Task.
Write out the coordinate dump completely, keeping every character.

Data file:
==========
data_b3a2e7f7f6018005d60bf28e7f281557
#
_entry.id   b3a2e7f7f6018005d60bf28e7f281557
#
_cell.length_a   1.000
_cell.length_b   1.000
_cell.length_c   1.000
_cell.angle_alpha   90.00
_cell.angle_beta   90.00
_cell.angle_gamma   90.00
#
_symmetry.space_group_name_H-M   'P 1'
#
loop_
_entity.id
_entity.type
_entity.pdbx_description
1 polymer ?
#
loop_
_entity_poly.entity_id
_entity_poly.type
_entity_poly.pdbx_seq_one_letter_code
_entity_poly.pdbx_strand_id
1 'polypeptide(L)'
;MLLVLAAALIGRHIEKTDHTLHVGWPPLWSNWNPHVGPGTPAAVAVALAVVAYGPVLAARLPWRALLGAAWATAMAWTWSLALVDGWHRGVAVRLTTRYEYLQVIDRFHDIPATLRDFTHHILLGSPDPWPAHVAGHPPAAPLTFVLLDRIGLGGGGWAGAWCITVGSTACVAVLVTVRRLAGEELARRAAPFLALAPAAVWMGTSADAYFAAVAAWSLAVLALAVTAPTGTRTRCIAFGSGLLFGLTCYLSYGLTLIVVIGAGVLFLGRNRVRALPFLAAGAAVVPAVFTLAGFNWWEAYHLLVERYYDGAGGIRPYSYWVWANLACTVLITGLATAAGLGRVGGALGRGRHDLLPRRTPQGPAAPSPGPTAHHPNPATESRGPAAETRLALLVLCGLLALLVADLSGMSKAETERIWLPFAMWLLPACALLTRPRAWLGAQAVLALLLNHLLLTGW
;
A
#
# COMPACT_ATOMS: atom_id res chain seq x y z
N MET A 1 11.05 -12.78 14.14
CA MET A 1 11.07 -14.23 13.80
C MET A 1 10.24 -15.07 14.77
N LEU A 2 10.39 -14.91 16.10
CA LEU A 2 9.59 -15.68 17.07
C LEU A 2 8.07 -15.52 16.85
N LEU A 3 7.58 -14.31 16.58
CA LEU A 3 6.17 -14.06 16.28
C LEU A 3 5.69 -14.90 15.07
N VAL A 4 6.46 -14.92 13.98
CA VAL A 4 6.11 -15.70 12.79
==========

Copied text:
data_b3a2e7f7f6018005d60bf28e7f281557
#
_entry.id   b3a2e7f7f6018005d60bf28e7f281557
#
_cell.length_a   1.000
_cell.length_b   1.000
_cell.length_c   1.000
_cell.angle_alpha   90.00
_cell.angle_beta   90.00
_cell.angle_gamma   90.00
#
_symmetry.space_group_name_H-M   'P 1'
#
loop_
_entity.id
_entity.type
_entity.pdbx_description
1 polymer ?
#
loop_
_entity_poly.entity_id
_entity_poly.type
_entity_poly.pdbx_seq_one_letter_code
_entity_poly.pdbx_strand_id
1 'polypeptide(L)'
;MLLVLAAALIGRHIEKTDHTLHVGWPPLWSNWNPHVGPGTPAAVAVALAVVAYGPVLAARLPWRALLGAAWATAMAWTWSLALVDGWHRGVAVRLTTRYEYLQVIDRFHDIPATLRDFTHHILLGSPDPWPAHVAGHPPAAPLTFVLLDRIGLGGGGWAGAWCITVGSTACVAVLVTVRRLAGEELARRAAPFLALAPAAVWMGTSADAYFAAVAAWSLAVLALAVTAPTGTRTRCIAFGSGLLFGLTCYLSYGLTLIVVIGAGVLFLGRNRVRALPFLAAGAAVVPAVFTLAGFNWWEAYHLLVERYYDGAGGIRPYSYWVWANLACTVLITGLATAAGLGRVGGALGRGRHDLLPRRTPQGPAAPSPGPTAHHPNPATESRGPAAETRLALLVLCGLLALLVADLSGMSKAETERIWLPFAMWLLPACALLTRPRAWLGAQAVLALLLNHLLLTGW
;
A
#
# COMPACT_ATOMS: atom_id res chain seq x y z
N MET A 1 11.05 -12.78 14.14
CA MET A 1 11.07 -14.23 13.80
C MET A 1 10.24 -15.07 14.77
N LEU A 2 10.39 -14.91 16.10
CA LEU A 2 9.59 -15.68 17.07
C LEU A 2 8.07 -15.52 16.85
N LEU A 3 7.58 -14.31 16.58
CA LEU A 3 6.17 -14.06 16.28
C LEU A 3 5.69 -14.90 15.07
N VAL A 4 6.46 -14.92 13.98
CA VAL A 4 6.11 -15.70 12.79